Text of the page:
Archives
Sep 1999
Oct 1999
Nov 1999
Dec 1999
Jan 2000
Feb 2000
Mar 2000
Apr 2000
May 2000
Jun 2000
Jul 2000
Aug 2000
Sep 2000
Oct 2000
Nov 2000
Dec 2000
Jan 2001
Feb 2001
Mar 2001
Apr 2001
May 2001
Jun 2001
Jul 2001
Aug 2001
Sep 2001
Oct 2001
Nov 2001
Dec 2001
Jan 2002
Feb 2002
Mar 2002
Apr 2002
May 2002
Jun 2002
Jul 2002
Aug 2002
Sep 2002
Oct 2002
Nov 2002
Dec 2002
Jan 2003
Feb 2003
Mar 2003
Apr 2003
May 2003
Jun 2003
Jul 2003
Aug 2003
Sep 2003
Oct 2003
Nov 2003
Dec 2003
Jan 2004
Feb 2004
Mar 2004
Apr 2004
May 2004
Jun 2004
Jul 2004
Aug 2004
Sep 2004
Oct 2004
Nov 2004
Dec 2004
Jan 2005
Feb 2005
Mar 2005
Apr 2005
May 2005
Jun 2005
Jul 2005
Aug 2005
Sep 2005
Oct 2005
Nov 2005
Dec 2005
Jan 2006
Feb 2006
Mar 2006
Apr 2006
May 2006
Jun 2006
Jul 2006
Aug 2006
Sep 2006
Oct 2006
Nov 2006
Dec 2006
Jan 2007
Feb 2007
Mar 2007
Apr 2007
May 2007
Jun 2007
Jul 2007
Aug 2007
Sep 2007
Oct 2007
Nov 2007
Dec 2007
Jan 2008
Feb 2008
Mar 2008
Apr 2008
May 2008
Jun 2008
Jul 2008
Aug 2008
Sep 2008
Oct 2008
Nov 2008
Dec 2008
Jan 2009
Feb 2009
Mar 2009
Apr 2009
May 2009
Jun 2009
Jul 2009
Aug 2009
Sep 2009
Oct 2009
Nov 2009
Dec 2009
Jan 2010
Aug 2010
Sep 2010
Oct 2010
Nov 2010
Dec 2010
Feb 2011
Mar 2011
Apr 2011
May 2011
Sep 2011
Oct 2011
Nov 2011
Feb 2012
Mar 2012
May 2012

Sep
23
2004
1 comment
I'm waiting in line at the gas station, behind a really talky college student. He starts to walk away from the counter, still talking enough that the attendant can't hear what I'm saying. I make my purchase, and go on my way.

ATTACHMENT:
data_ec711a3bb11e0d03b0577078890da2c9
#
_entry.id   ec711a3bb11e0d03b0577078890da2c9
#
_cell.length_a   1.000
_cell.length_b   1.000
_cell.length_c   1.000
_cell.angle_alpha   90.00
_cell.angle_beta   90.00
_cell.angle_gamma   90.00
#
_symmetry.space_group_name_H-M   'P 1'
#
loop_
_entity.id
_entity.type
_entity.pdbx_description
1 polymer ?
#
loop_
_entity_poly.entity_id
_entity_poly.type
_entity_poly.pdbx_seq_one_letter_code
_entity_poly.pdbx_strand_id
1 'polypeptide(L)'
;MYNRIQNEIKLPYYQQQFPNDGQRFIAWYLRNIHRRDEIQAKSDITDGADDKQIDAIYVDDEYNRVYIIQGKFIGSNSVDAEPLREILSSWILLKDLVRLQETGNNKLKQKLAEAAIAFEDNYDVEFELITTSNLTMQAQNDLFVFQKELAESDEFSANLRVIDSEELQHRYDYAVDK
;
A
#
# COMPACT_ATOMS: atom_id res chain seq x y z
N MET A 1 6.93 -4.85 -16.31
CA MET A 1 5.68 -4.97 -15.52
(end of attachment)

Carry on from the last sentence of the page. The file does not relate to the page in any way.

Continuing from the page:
As I'm turning onto 10th street, a couple blocks from home, a car pulls up beside me and honks -- it's the talky college guy from the gas station. I roll down my window.

"Define Apathy for me," he says.

"Not caring," I reply.

"Now, empathy, that's where, that's..."

"That's feeling it yourself," I say.

"That's where you care a whole lot, right?"

"Yes," I reply, "Apathy is sorta the opposite."

He thanks me, and drives on.



Sep
22
2004
3 comments
Just a 'props' for someone linking to one of my crazy things:

Losers Comic is linking to Voices From The Thriftshop today -- hooray!

Also, some radio station morning show is linking to the receipt site -- hooray!

Other than that, I'm fine-tuning the websites that launched on Monday and trying not to go crazy. Crazy is bad, right?



Sep
20
2004
0 comments
Just for fun, forcing myself to update:

Bad Architecture is a site composed of nasty Chinese-originated architectural concepts. Some aren't so bad, but some are downright nasty -- this building looks like it might be designed to keep Godzilla away!

Next, Kitschy Kitschy Coo is up and running! First article is by Laura, Canadian writer (whose site is also hosted here), on the topic of those big-eyed paintings everyone loved so much.

For now, that's it. Trying to keep my spirits up, despite another theft from my car (this time, the portable DVD player usually tied to the back seat). Grrrr.



Sep
18
2004
0 comments
Watch these spaces:

Kitschy-Kitschy-Coo

and

Sex-Kitten *NSFW*

Both launch Monday, and both are Derek-designed/coded/hosted. KKC is a project with Deanna, daily stories about/by/for obsessive collectors. Sex-Kitten belongs to a friend of D & mine, Gracie, and I've been working on creating a self-publishing/content-organization/embedded-discussion site for her (to replace her hand-coded site of old) since this spring and it's almost done. That's my two biggest projects that have been occupying most of my time this summer, so I should be able to get back into writing & creativity (I hope ;)